The Communications Workers of America (CWA) is continuing a series of “unfair labor relations” strikes at AT&T work locations in the US Midwest as talks continue without progress for 14,000 wireline workers at AT&T Midwest and Legacy T operations.
The CWA has refused to call a system-wide strike as it attempts to diffuse worker anger and militancy through a series of isolated and disjointed actions. Workers are opposing a slew of concession demands from management in health care as well as continued job cuts. In the current talks, while the CWA has claimed progress on secondary matters, it reports no resolution of key issues such as wages, benefits and job security.
Workers registered a 90 percent strike authorization vote in April. However, the union ordered workers to stay on the job when the contract expired April 14. AT&T Midwest covers workers in Ohio, Michigan, Illinois, Indiana and Wisconsin. AT&T Legacy T workers are employed nationwide.
The local walkouts involve workers in Milwaukee, the Detroit area, Dayton and Youngstown, Ohio, and other locations. However, some AT&T workers have been ordered to stay on the job in a deliberate bid by the CWA to undermine the unity and effectiveness of the action.
Local CWA officials told the media that the strikes were called not to protest the company’s intransigent bargaining stance, but against attempts by management to contact workers directly over terms of the AT&T proposal, bypassing the union. The CWA has maintained a virtual blackout on negotiations. The union clearly fears that management, by informing AT&T workers of its provocative demands, may undermine the union’s ability to contain rank-and-file anger over concessions.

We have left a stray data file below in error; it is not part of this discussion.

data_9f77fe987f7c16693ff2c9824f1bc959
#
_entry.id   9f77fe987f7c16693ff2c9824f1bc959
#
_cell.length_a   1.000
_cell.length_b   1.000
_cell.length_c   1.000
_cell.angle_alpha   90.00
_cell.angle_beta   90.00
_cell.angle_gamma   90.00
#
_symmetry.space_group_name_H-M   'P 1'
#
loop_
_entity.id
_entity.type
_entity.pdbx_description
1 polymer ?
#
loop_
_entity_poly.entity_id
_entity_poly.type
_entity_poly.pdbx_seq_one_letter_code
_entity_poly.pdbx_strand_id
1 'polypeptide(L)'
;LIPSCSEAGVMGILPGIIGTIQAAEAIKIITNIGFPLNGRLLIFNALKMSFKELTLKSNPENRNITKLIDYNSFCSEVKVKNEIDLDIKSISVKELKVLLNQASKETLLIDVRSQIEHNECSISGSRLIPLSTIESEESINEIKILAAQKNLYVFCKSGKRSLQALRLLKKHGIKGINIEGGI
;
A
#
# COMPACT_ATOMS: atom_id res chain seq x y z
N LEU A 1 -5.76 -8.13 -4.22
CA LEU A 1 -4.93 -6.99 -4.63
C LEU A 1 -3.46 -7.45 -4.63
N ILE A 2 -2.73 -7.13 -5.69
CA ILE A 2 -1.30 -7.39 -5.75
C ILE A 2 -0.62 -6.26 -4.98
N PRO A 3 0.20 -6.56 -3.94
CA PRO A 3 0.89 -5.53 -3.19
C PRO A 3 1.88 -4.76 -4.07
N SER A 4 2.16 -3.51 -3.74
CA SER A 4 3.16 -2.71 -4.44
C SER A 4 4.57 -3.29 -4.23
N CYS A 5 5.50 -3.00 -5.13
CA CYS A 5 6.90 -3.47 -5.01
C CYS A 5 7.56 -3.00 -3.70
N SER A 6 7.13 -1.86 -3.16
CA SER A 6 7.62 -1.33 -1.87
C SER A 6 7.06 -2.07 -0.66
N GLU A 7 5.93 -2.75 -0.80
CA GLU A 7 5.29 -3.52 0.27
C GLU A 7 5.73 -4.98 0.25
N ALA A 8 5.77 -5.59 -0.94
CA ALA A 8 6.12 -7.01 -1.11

In an e-mail statement, AT&T spokesperson Marty Richer wrote, “After over 10 weeks of negotiations, we presented the union with a final offer with a goal of bringing this process to a close and reaching fair agreement for our employees. After we presented terms to the union at the bargaining table, we communicated them to our employees, as permitted by law.”
World Socialist Web Site Telecom Newsletter reporters spoke with workers picketing an AT&T location in Southfield, Michigan in suburban Detroit. Workers said they were very concerned about job losses and outsourcing, including call center jobs. Workers noted that 11 call centers previously located in Michigan have been closed over the past 20 years and none now remain. Workers indicated they had not been given any details of talks with the unions.
At this point CWA officials interrupted the discussion and asked workers not to speak further with WSWS reporters, loudly insisting all information had to come from the union. The reporters pointed out that the Telecom Newsletter was attempting to mobilize other sections of workers behind the AT&T workers, while the role of the CWA was to isolate the strike. They pointed out to workers the treacherous role of the CWA in the six-week 2016 Verizon strike, where the union declared a victory, but workers ended up saddled with higher health care costs.